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United States v. Pridgeon

United States Court of Appeals, Eleventh Circuit

April 12, 2017

UNITED STATES OF AMERICA, Plaintiff - Appellee,
PAUL KENNETH PRIDGEON, Defendant-Appellant.

         Appeal from the United States District Court No. 4:15-cr-00024-RH-CAS-1 for the Northern District of Florida

          Before TJOFLAT, HULL, and O'MALLEY [*] , Circuit Judges.

          HULL, Circuit Judge.

         Defendant Paul Pridgeon appeals his sentence totaling eighty-four months' imprisonment. A jury convicted Pridgeon of one count of possession with intent to distribute five grams or more methamphetamine and one count of distribution of methamphetamine. On appeal, Pridgeon contends that the district court erred in sentencing him as a career offender under the United States Sentencing Guidelines. After careful review and with the benefit of oral argument, we affirm Pridgeon's sentence.

         I. BACKGROUND

         A. Facts Underlying Pridgeon's Convictions

         In the early morning hours of March 1, 2015, around four-thirty or five o'clock, defendant Pridgeon called his neighbor, Jessie Boyington. During that call, Pridgeon asked Boyington for help, telling Boyington that someone assaulted him. Boyington went to Pridgeon's trailer home, where he found Pridgeon badly beaten. Pridgeon asked Boyington to drive him to the hospital, but Boyington called emergency services instead.

         After Boyington called for an ambulance, defendant Pridgeon walked out of his trailer with something in his hand. Pridgeon asked Boyington to "put something up for him, " but Boyington refused. Boyington then watched Pridgeon walk toward a toolbox sitting on the ground outside the trailer. Boyington stayed with Pridgeon until an ambulance arrived.

         Around six o'clock that same morning, before the ambulance took Pridgeon away, Deputy Joseph Clement of the Taylor County Sheriff's Office arrived at Pridgeon's home. Upon arrival, Deputy Clement spoke briefly with Pridgeon about the assault. Deputy Clement then spoke with Boyington, who pointed out Pridgeon's toolbox. Deputy Clement inspected the area around the toolbox and found a bag containing two pill bottles and an electronic scale. According to Deputy Clement, one of the pill bottles contained a substance that appeared to be crystal methamphetamine and the other contained what appeared to be marijuana. With the help of other investigators, Deputy Clement then secured and processed the scene around Pridgeon's home.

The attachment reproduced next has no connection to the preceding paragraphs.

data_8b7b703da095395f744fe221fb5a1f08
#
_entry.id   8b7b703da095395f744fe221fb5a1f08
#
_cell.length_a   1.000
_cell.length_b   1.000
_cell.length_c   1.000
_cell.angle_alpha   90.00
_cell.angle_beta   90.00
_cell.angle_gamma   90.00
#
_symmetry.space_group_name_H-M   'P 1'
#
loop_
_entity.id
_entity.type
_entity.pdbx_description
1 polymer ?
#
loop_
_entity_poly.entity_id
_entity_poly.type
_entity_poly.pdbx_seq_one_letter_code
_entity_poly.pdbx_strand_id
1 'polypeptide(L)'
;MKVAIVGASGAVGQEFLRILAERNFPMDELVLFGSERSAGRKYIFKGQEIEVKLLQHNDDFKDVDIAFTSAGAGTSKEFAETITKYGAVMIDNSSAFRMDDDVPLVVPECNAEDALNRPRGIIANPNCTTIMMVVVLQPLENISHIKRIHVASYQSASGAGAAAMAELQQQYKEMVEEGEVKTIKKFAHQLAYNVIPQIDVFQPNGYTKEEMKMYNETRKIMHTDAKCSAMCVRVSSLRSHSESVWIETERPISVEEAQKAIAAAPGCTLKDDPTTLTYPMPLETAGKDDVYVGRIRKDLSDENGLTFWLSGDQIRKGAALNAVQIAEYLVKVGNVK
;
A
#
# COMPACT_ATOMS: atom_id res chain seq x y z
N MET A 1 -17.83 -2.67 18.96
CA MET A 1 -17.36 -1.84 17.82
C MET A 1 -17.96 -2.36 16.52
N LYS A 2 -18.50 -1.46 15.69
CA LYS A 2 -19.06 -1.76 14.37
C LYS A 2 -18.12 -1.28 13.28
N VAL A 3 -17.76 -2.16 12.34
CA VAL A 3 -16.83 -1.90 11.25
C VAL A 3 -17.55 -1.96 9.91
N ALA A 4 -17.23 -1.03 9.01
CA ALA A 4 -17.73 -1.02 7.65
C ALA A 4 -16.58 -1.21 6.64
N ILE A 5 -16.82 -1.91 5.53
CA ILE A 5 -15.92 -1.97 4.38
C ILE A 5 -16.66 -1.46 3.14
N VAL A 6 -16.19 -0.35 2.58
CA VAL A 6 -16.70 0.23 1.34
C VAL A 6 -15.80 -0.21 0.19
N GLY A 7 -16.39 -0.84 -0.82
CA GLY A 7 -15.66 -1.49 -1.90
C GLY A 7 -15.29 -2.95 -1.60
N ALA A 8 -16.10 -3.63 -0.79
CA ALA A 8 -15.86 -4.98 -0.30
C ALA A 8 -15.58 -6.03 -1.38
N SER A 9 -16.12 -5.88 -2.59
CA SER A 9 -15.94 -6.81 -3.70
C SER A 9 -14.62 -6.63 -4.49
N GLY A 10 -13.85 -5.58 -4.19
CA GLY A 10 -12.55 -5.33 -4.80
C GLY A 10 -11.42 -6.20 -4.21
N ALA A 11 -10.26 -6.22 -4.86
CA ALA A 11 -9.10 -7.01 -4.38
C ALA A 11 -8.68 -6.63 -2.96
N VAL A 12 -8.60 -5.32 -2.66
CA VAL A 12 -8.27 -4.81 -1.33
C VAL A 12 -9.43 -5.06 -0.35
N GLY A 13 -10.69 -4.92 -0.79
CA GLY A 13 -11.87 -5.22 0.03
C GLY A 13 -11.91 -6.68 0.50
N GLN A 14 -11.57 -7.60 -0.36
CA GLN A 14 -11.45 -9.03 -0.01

Later on the morning of March 1, 2015, Investigator Rusty Davis, also of the Taylor County Sheriff's Office, interviewed Pridgeon at Doctor's Memorial Hospital in Taylor County. At this initial interview, Pridgeon told Davis that he was with an individual named Pamela Painter just before the assault. Pridgeon also told Davis that, around two o'clock in the morning, while Pamela Painter was with him, he walked out of his trailer and was beaten by an unknown man wielding a crowbar. At trial, Davis testified that Pridgeon was "evasive" about why Pamela Painter was at his trailer at that time of night. Davis further testified that he knew Pamela Painter was married to an individual named Billy Painter and that he suspected the incident was related to a drug deal.

         On March 2, 2015, after defendant Pridgeon was transported to a different hospital in Tallahassee, Davis met with Pridgeon for a second interview. This time, Davis was accompanied by two other investigators, one of whom recorded the conversation. At trial, the prosecution played the recording for the jury. Davis testified that Pridgeon spoke to him voluntarily and was aware that the conversation was being recorded.